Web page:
<!– /11440465/Dna_Article_Middle_300x250_BTF –>In an unprecedented step, the National Tiger Conservation Authority (NTCA) has banned the British Broadcasting Corporation (BBC) and its South Asia Correspondent Justin Rowlatt from filming across any tiger reserves of India for “breach of trust” during the shoot of its controversial documentary on Kaziranga tiger reserve. It has also advised the external affairs ministry to revoke visa issued to Rowlatt and his crew, besides “taking appropriate action to prevent their further entry into India, for a period of not less than five years.”DNA has reviewed a copy of NTCA’s order banning BBC.In addition to the ban on filming in any tiger reserve, NTCA has recommended environment ministry’s wildlife wing to disallow BBC from filming in any protected areas of the country for five years.
ALSO READ On the ethics of ‘shoot at sight’ at KazirangaThe action against BBC and its correspondent comes two weeks after NTCA served them show-cause notice for allegedly portraying Kaziranga’s policy of shooting poachers in an extremely negative light. BBC’s story and documentary titled, “Kaziranga: The park that shoot people to protect rhinos” had kicked up a major stir in the conservation field and among the authorities for its questioning of the park’s policy to kill suspected poachers.NTCA’s notice on February 13 had said that BBC provided a false synopsis on its filming plan with “surreptitious malintent of obtaining permission from relevant authorities.” “The producer has used spasmodic events as an umbrella to judge a gamut of conservation efforts that go into safeguarding our wildlife heritage, with scant understanding of the laws in place. The immunity provided to forest officials under section 197, of the Criminal Procedure Code has been construed as a “Shoot to Kill” Policy.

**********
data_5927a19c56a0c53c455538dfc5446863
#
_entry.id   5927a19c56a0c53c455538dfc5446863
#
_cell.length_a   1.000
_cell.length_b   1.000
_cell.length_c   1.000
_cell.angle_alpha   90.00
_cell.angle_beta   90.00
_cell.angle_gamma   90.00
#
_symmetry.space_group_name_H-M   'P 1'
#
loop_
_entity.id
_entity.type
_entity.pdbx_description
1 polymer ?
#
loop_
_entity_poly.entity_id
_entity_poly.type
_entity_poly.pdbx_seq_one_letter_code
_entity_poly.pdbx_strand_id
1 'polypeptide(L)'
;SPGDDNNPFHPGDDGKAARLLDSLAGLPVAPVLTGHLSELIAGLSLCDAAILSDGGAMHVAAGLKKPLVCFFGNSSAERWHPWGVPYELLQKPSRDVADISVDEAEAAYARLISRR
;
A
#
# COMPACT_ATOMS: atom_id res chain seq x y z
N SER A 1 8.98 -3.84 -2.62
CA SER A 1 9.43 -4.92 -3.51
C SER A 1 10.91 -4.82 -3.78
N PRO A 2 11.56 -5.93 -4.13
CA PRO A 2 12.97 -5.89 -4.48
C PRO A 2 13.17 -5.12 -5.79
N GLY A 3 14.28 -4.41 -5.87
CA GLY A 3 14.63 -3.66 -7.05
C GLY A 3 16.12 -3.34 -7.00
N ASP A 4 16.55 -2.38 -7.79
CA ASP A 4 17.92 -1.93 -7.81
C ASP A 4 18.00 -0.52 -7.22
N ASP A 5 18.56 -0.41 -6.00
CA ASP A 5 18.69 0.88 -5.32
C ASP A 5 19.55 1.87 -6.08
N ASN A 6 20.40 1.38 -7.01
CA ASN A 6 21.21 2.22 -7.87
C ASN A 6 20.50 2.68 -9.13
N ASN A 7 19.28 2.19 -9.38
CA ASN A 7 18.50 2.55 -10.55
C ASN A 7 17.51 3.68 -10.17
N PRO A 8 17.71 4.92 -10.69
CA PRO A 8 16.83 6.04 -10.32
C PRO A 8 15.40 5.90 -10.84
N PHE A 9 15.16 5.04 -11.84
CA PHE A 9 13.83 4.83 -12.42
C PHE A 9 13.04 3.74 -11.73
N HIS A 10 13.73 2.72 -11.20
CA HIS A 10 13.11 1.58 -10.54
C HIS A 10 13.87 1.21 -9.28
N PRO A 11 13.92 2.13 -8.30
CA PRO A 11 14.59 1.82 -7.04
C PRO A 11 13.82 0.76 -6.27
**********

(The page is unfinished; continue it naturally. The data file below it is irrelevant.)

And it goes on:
ALSO READ Grossly errorenous reporting: Enivornment Ministry on BBC’s docu on Kaziranga reserve’s ‘shoot-to-kill’ policyIn his defence, Rowlatt told NTCA on February 14 that there was no attempt to deceive anyone during the filming and that BBC did not refer to the park’s conservation strategy as “shoot to kill” at any time. He added, that as a professional journalist, he was obliged to find out more about the circumstances of the deaths (killing of suspected poachers). “It quickly became clear that Kaziranga’s policing of poaching is a matter of intense debate both in the communities around the park and within the conservation movement more generally,” said Rowlatt. Rowlatt also said that despite desiring to reflect the official position on use of armed forces in Kaziranga, union environment minister Anil Dave, Assam environment minister Pramila Rani Brahma, NTCA head BS Bonal and Assam’s Principal Chief Conservator of Forest, Bikash Brahma did not respond to interview requests. DNA has reviewed a copy of Rowlatt’s response.DNA could not reach Rowlatt for an immediate response as he is travelling.